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2008-07-07 10:45:37

The most frequent injuries that horses suffer are derived from pressure exerted by riders, and knowing which forces are involved when horses move can prove highly informative when considering treatment for such injuries. A team of scientists from Wageningen University, led by Professor Johan van Leeuwen, has carried out studies both into the advantages of different rider techniques in reducing injury risk, and into the benefits of a method of equine rehabilitation. By using computer modeling...

2008-07-06 18:00:07

By Julie Deardorff, Chicago Tribune Jul. 6--For years I've been plagued by excess muscle tension in my neck, shoulders and back. I do breath work and yoga. I get massages. I drink wine. But the minute I stop, the tightness creeps back in. Hoping for some long-term relief, I recently started taking lessons in the Alexander technique, a subtle process of "un-doing" that helps you learn how to recognize and reprogram my body's bad habits. Initially, the relatively obscure method, used by...

2008-06-19 00:00:05

I t's a common misconception that riding keeps us fit," says sports scientist Jon Pitts. In truth, poor heart rates combined with the fact that riding anatomically is not so good for our bodies, it's the very opposite. Whether you are competing at top level or enjoying a daily hack down the lane, the importance of being personally fit to ride is fundamental to better performance and most importantly it aids safety. But read on before you boost your fitness campaign with a nine- mile run....

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2008-06-15 15:00:00

By Larry Bingham PORTLAND, Ore. - About 85 percent of more than 500 recreational cyclists involved in a Department of Kinesiology study at California State University reported one or more injuries from what doctors call "overuse." The most common complaints involved pain in the neck, knees, groin and buttocks, hands and back. All this suffering from riding a bike? It might seem like sacrilege to bring up the dark side of cycling but aches and pains are not exactly new to some of those who...

2007-05-30 12:00:50

Malibu-based "Doctor on Tour" for Cher, Janet Jackson, Madonna and Tina Turner, Dr. Stacey Smith, has created the TriggerTriangle, a unique tool designed to relieve pain and tension throughout the body. The TriggerTriangle has generated an enthusiastic reaction from stage performers who in turn have gotten their crews of dancers, personal trainers, and many others hooked. Available exclusively online at www.triggertriangle.com, the easy-to-use tool can help anyone relieve muscle pain,...

2005-10-04 10:43:26

NEW YORK (Reuters Health) - For workers with disabling back pain, a supervised exercise program combining resistance training to strengthen the muscles of the lower back with exercises designed to improve flexibility and coordination may help them return to work, a study shows. A look back at 314 consecutive individuals with chronic back pain attributed largely to work-related causes who participated in the 8- to 15-week exercise program showed that many of them saw improvement in...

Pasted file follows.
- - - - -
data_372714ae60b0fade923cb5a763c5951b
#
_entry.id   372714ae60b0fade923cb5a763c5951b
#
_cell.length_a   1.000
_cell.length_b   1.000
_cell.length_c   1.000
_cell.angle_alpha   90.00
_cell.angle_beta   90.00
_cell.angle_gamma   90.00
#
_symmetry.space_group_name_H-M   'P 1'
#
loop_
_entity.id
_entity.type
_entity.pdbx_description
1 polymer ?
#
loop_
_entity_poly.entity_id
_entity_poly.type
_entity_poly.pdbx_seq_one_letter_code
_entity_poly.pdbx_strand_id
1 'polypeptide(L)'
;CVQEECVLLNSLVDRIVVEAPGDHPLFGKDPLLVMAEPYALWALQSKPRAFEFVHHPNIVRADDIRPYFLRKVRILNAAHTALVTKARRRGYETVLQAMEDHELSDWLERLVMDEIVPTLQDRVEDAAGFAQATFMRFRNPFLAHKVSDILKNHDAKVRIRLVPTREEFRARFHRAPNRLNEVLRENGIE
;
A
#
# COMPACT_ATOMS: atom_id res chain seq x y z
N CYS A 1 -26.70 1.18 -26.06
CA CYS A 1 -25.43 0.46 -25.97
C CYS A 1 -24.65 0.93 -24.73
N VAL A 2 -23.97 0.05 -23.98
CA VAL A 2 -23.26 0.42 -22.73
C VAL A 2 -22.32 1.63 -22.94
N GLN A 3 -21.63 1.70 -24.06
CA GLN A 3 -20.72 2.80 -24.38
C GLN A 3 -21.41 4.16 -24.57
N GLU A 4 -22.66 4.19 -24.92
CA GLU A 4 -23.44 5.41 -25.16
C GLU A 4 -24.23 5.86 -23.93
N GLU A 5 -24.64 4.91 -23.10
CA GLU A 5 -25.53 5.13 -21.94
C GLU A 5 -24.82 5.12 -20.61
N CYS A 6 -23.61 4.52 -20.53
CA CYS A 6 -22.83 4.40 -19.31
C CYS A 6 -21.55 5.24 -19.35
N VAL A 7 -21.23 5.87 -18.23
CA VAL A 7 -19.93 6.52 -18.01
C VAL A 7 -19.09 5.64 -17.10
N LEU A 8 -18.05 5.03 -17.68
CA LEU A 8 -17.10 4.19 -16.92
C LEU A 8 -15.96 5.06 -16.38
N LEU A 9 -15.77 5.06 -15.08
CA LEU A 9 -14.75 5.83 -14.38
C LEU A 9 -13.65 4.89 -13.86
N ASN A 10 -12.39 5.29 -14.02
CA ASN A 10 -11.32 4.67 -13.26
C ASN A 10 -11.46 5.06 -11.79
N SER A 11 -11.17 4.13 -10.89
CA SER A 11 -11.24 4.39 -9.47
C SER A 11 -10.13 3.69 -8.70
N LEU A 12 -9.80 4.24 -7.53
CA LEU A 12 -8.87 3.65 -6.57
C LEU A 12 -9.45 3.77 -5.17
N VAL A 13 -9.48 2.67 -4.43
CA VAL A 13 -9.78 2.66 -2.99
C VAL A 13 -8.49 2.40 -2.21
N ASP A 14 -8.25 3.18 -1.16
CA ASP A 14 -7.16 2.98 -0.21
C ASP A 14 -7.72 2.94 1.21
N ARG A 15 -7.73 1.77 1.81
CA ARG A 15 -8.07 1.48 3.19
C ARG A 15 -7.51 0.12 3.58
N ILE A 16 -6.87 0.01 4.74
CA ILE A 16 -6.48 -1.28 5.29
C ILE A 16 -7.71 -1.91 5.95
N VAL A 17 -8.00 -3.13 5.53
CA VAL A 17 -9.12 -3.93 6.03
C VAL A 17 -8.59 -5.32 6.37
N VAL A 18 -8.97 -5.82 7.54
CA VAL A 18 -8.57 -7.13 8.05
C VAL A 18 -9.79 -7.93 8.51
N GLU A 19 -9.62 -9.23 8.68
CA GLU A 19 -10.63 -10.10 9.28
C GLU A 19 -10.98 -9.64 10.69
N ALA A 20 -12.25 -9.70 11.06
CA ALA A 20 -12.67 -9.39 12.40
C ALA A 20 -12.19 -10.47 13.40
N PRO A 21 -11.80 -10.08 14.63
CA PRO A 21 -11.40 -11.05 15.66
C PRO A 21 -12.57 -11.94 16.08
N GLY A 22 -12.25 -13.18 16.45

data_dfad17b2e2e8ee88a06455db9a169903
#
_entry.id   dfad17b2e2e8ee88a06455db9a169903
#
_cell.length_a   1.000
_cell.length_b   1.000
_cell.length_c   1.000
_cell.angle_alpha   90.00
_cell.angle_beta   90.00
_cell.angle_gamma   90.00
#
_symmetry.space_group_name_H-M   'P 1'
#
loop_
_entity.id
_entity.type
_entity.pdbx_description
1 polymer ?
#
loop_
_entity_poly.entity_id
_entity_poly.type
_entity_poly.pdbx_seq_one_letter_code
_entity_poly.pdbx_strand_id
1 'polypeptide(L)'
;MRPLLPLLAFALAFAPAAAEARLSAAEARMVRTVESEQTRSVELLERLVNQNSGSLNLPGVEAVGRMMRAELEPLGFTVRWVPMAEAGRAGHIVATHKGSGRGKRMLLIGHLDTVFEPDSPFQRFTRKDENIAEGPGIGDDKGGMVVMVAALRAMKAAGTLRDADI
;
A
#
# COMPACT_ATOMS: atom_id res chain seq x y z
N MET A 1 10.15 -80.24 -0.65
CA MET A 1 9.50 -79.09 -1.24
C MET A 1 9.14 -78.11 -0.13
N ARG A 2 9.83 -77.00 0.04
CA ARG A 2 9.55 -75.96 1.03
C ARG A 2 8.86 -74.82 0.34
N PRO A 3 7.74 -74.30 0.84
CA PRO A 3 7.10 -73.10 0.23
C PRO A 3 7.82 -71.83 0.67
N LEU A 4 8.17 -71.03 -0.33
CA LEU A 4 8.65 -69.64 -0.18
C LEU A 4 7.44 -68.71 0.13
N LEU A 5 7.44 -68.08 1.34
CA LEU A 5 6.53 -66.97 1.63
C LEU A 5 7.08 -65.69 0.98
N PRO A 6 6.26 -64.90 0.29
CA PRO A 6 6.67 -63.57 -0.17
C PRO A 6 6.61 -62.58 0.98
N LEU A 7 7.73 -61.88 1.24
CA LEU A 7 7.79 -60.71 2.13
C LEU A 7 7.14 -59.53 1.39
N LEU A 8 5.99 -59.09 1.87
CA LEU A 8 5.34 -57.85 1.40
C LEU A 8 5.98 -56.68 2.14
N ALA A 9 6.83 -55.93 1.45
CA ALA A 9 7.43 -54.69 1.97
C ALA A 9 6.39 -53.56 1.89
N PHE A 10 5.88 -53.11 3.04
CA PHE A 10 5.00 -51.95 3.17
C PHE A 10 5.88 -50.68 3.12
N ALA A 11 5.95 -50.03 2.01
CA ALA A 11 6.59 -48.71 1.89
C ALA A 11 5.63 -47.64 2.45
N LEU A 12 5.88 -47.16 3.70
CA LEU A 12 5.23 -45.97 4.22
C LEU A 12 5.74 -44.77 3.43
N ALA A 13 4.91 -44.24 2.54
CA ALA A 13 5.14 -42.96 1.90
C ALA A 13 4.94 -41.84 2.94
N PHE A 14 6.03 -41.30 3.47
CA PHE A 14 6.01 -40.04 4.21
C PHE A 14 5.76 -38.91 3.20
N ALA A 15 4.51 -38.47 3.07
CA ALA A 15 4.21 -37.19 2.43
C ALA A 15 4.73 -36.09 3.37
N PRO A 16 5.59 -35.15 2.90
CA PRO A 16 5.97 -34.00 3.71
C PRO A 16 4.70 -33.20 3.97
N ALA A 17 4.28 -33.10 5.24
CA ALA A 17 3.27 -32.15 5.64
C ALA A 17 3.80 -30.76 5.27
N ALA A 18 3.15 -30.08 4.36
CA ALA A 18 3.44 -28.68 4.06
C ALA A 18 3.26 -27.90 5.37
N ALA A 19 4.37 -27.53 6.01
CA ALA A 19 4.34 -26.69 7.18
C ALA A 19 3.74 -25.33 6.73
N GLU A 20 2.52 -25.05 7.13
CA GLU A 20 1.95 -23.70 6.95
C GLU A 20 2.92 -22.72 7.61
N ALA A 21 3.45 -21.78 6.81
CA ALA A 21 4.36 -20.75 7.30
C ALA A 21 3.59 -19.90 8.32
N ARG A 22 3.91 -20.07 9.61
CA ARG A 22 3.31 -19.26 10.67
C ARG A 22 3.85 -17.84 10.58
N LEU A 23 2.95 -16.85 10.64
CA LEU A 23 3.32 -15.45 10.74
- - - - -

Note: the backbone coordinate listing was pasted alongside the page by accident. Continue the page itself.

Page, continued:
2005-07-14 17:35:00

KEYSTONE, Colo., July 14 "“ Golfers with low-back pain may be helped by a University of Pittsburgh research study, the findings of which may assist clinicians in designing appropriate back-specific exercise programs for golfers to prevent or rehabilitate low-back injury. The findings are being shown today with a poster presentation at the annual meeting of the American Orthopaedic Society for Sports Medicine, July 14-17, at the Keystone Resort in Keystone, Colo. "More than 30 percent...

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2005-07-21 14:30:00

Back pain is one of the most common ailments people endure and is one of the most frequent reasons for visits to the chiropractor or orthopedic doctor. There are many factors that can contribute to back pain. Among the most frequent today are obesity and lack of exercise, each of which can be reversed. Most commonly, back pain occurs in the lower back. However, there are many structures and tissue in the back that can become damaged for a number of reasons. Pain can be present in localized,...

2005-07-14 14:21:56

NEW YORK (Reuters Health) - Elderly women with curved spines may be able to improve their balance and lower their risk of falls by using a weighted support device for their backs and participating in an exercise program, according to new study findings. The women studied had osteoporosis-related curvature of the spine, or kyphotic posture, which causes strain on the spinal cord, can cause back pain, and may increase the risk of falls. Previous studies have shown that the use of a weighted...

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2005-07-13 12:23:40

NEW YORK -- Good posture, a phone headset and frequent breaks can help prevent arthritis from holding people back at work, according to an expert. Dr. Diana Baldwin of the University of Missouri-Columbia also recommended keeping a computer monitor and important tasks within arm's length, and leaving wrists in a neutral position, or bent slightly downward, to prevent arthritis. According to Baldwin, arthritis is the second most common cause of workplace disability, after heart disease....


Word of the Day
callithump
  • A somewhat riotous parade, accompanied with the blowing of tin horns, and other discordant noises; also, a burlesque serenade; a charivari.
'Callithump' is a back-formation of 'callithumpian,' a 'fanciful formation' according to the Oxford English Dictionary. However, the English Dialect Dictionary, says 'Gallithumpians' is a Dorset and Devon word from the 1790s that refers to 'a society of radical social reformers' or 'noisy disturbers of elections and meetings.'
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